Ever since he was drafted by the St. Louis Cardinals in the 23rd round of the 2009 draft out of Slippery Rock University, first baseman Matt Adams has had to face a number of doubters who didn't view him as a future Major League prospect.
Despite leaving Division-II Slippery Rock with the highest career average (.453) and slugging percentage (.746) in the university's history, many scouts didn't believe that Adam's competition was a good enough barometer to predict future success, passing on him in favor of more tested players from the Division-I ranks.
"Slippery Rock is not a big D-1 school where we play (against) a ton of other guys that are going to be drafted," explained Adams. "It's kind of made me play with a chip on my shoulder to prove all the scouts wrong that said I can't play with the best prospects in professional baseball."
In his first full-season in 2010, Adams began to prove scouts wrong when in 121 games he hit .310 with 41 doubles, 22 home runs, 88 RBIs and 71 runs scored with the Class-A Quad Cities River Bandits. Among all Cardinals minor leaguers, his average was the third-best, he had the highest slugging percentage (.541), the most doubles, the second-most hits (144) and was tied for second in home runs and RBIs. However, Baseball America still did not rank Adams in the list of St. Louis' top-30 prospects entering the 2011 season.
Prior to the start of this season, another set of doubters entered the picture when local media in Springfield questioned whether the Cards' 2011 offense would be potent enough with only two top-30 prospects, catcher Steven Hill, who has since moved on to AAA Memphis, and shortstop Ryan Jackson, on the offensive side of the ball.
However, with the help of Adams, such thoughts have since been erased, as Springfield is leading the Texas League with a .281 average, 154 home runs, .798 OPS, .450 slugging percentage, 1,228 hits and 1,963 total bases (as of August 23).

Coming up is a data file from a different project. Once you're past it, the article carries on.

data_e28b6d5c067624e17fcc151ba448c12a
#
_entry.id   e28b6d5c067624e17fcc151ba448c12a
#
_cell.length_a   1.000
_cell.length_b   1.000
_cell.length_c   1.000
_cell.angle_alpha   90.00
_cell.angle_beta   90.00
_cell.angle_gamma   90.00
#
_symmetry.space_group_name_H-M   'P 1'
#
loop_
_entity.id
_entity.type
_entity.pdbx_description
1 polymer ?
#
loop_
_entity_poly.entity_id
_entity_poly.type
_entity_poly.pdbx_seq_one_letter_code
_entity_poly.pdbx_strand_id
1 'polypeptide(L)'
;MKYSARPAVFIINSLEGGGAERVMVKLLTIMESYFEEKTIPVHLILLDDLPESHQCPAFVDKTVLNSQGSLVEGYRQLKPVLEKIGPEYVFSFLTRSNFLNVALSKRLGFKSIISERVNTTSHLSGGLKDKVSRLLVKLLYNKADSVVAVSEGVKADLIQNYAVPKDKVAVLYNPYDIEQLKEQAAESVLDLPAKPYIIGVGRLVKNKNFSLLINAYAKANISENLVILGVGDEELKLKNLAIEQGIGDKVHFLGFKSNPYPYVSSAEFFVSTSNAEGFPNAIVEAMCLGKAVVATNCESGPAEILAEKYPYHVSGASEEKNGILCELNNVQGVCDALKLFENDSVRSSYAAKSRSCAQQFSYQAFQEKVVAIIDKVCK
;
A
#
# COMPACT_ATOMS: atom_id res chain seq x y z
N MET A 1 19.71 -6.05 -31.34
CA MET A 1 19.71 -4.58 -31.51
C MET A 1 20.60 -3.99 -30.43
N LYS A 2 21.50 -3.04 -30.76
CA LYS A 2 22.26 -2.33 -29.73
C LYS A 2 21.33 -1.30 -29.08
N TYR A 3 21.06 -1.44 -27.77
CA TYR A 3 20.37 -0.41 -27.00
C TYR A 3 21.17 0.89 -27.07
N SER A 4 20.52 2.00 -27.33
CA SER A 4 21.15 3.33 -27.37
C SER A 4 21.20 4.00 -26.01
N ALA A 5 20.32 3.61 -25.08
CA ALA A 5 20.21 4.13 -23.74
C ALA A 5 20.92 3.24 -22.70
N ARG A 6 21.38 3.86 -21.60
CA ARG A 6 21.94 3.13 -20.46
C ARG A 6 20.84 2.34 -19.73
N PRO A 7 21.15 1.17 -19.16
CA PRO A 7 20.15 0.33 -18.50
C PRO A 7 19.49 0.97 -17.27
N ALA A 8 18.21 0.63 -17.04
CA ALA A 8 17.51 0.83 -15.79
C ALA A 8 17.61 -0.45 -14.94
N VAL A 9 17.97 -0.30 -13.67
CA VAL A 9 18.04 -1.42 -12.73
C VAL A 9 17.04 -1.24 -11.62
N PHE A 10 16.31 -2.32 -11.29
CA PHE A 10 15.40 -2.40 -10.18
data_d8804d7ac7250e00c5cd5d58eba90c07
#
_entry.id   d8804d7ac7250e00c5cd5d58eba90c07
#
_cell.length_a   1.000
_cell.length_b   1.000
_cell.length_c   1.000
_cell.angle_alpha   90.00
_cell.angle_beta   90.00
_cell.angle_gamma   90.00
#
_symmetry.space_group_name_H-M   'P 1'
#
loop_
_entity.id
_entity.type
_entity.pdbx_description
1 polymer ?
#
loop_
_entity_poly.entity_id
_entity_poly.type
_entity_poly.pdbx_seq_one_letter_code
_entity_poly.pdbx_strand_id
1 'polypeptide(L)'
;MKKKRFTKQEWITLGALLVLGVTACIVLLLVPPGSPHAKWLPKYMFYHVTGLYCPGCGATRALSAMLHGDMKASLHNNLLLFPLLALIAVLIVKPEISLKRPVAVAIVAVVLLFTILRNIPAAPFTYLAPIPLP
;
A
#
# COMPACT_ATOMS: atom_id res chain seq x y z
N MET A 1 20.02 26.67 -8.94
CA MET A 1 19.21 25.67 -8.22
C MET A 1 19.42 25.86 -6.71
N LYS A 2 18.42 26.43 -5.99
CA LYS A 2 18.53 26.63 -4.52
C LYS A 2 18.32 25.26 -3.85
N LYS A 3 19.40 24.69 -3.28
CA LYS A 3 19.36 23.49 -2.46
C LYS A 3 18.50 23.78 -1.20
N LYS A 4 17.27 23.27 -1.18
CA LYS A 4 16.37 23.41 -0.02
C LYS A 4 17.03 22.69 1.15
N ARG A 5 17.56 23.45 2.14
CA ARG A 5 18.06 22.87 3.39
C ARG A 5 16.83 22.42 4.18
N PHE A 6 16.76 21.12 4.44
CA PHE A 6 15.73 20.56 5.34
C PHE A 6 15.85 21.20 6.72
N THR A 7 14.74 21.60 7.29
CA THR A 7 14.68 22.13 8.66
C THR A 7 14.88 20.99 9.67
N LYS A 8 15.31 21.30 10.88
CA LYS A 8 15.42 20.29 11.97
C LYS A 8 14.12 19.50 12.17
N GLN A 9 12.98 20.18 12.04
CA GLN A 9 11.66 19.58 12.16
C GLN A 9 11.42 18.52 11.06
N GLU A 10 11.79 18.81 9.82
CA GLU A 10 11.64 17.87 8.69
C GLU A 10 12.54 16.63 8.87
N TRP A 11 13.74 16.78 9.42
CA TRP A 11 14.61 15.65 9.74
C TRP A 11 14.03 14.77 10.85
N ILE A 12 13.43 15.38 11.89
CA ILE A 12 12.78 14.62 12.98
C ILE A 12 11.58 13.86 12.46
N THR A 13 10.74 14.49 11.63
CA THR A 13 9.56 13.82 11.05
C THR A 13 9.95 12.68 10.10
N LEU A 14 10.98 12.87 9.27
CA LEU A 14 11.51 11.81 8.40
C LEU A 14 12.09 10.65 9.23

"It feels great because we've good a good club," Adams said. "Everybody, one through nine, in the order can flat-out hit. Even the utility guys we have coming off the bench are almost all hitting around .300."
The 6' 3", 230 pound Adams has been leading the offensive charge in Springfield, hitting .312 with 30 home runs, 22 doubles, 94 RBIs and 73 runs scored, despite missing 19 games in June due to an oblique injury.
While most big-bodied mashers have the power stroke and not the average, Matt has managed to balance the two, thanks to an approach he picked up from family friend and former minor leaguer Justin Hazelton.
"I use a gap-to-gap approach that allows me to keep on the ball even when the pitchers throw off-speed pitches," Adams stated. "I also have a quiet swing with not a lot of movement to it that helps eliminate holes in my swing."
Matt's impressive offensive numbers not only put him within reach of several single-season Springfield hitting records, but also earned him a chance to play in the 75th Texas League All-Star Game earlier this season in San Antonio. While Adams had to drop out of the pre-game home run derby after returning from his oblique injury just prior to the All-Star Game, it didn't stop him from mashing a monstrous homer over the right field scoreboard during the game.
"It was definitely a special moment for me because I had my dad in the stands," Adams said. "To hit that ball and cross the plate and look up to him in the stands and see him smiling and cheering is something that I'll never forget."
While the home run was a big moment for him, it wasn't the only thing that Adams took away with him from the All-Star experience.
"I was just honored to be able to play with and against some of the best prospects in baseball," he said. "I think it made a lot of us better being able to face top guys like that."
With the numbers that Adams has put up this season against highly-regarded competition and the contract of St. Louis first baseman Albert Pujols expiring at the end of the year, it's possible that Matt may enter next spring in a competition for that spot. Adams, however, has bittersweet thoughts about such an idea.
"It's definitely a goal to reach the Majors as quick as possible, but I don't wish for Albert to be gone," he explained. "I met him in Spring Training this year and he is a great guy and a wonderful player. He helps the Cardinals chances of winning and that's really what's most important. I hope he comes back, but I can't let things I can't control like that affect how I go about my own business."
One way or another, Adams is on an upward path to the big leagues and, so far, proving all his doubters wrong along the way.
This story was not subject to the approval of the National Association of Professional Baseball Leagues or its clubs.